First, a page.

Now meet Creation Mother, or Yinganna, considered by the Aboriginal people of Arnhem Land to be an incarnation of the earth mother energy and an aspect, or immediate relative of, the Rainbow Serpent. In the story of Yinganna we find many overlaps with the more recent Mesopotamian story, she came from the East after emerging from the sea. With her, she carried many bags, each one carried the seeds of creation for a specific people, also their language and cultural identity. As Yinganna roamed she created the first people and gave to them language, agriculture (farming of yams is often singled out) and other key knowledge. Each people, or cultural group, had their own bag. Yinganna is represented as neither human or animal (anthropomorphic), and sometimes even incorporates lotus flowers and yams into her form, whether she be primarily in her snake form or human shape.
Across the many nations of ancient Australia, there was always a local version of the Rainbow Serpent and Earth mother tradition, although it varies the core almost always overlaps, as does the symbolism. Bags are a feature of the rock art across the continent. There is little doubt that this legend is one of the most ancient amongst a cultural background that goes back many tens of thousands of years (at the very least). In this matriarchal landscape rather than being associated with 7 male sages, the association is with 7 females, a group of sisters that came to Earth from the Pleiades to help in the creation process of human beings – the legendary Pleiadian sky heroes of the Dreaming.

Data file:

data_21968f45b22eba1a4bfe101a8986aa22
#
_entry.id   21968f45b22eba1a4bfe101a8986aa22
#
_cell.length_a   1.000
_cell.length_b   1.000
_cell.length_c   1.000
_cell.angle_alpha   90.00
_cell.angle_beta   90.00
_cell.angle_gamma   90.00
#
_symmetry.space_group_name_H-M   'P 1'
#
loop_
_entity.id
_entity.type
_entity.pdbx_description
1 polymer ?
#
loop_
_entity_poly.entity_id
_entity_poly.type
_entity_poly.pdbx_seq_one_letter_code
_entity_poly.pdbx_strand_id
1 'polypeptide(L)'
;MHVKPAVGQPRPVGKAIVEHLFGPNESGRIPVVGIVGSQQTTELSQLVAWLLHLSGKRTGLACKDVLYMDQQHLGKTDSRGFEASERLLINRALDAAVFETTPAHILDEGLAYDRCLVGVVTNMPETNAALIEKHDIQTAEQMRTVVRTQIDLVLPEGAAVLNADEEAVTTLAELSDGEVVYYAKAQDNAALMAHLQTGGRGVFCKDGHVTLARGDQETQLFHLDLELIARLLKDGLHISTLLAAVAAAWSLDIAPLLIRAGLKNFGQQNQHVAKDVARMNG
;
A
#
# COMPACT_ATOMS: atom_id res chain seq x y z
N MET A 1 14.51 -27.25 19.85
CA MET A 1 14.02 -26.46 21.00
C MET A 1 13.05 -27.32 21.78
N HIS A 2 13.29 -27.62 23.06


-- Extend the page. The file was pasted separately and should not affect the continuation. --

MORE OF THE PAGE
If anybody is still in any doubt of the stark connections between the imagery in ancient Australia and in Mesopotamia, whether that of Sumer or of Gobekli Tepe, I will share some final proofs.
Note in the above images the incredible similarity of the representation of the Earth mother, right down to exact posture, breast positioning and exaggerated vaginal region. Consider also the strange head of the Earth mother as she is depicted at Gobekli Tepe, now examine closely the mysterious appendages of the Rainbow Serpent, as it is often depicted in the Aboriginal artwork of Arnhem Land, and observe the exact same shape. If you look closely at the image of Yinganna with her many bags, provided earlier above, you will also recognise that she has the same ‘mushroom-shape’ for her head. These are described elsewhere as being representations of water lilies, a flower held most sacred in ancient Egypt which is yet another land with strong connections to this investigation. Speaking of Egypt, I would recommend viewing the imagery of the Rainbow Serpent arched across the sky and comparing her with the images of serpentine-bodied goddess Nut holding exactly the same position.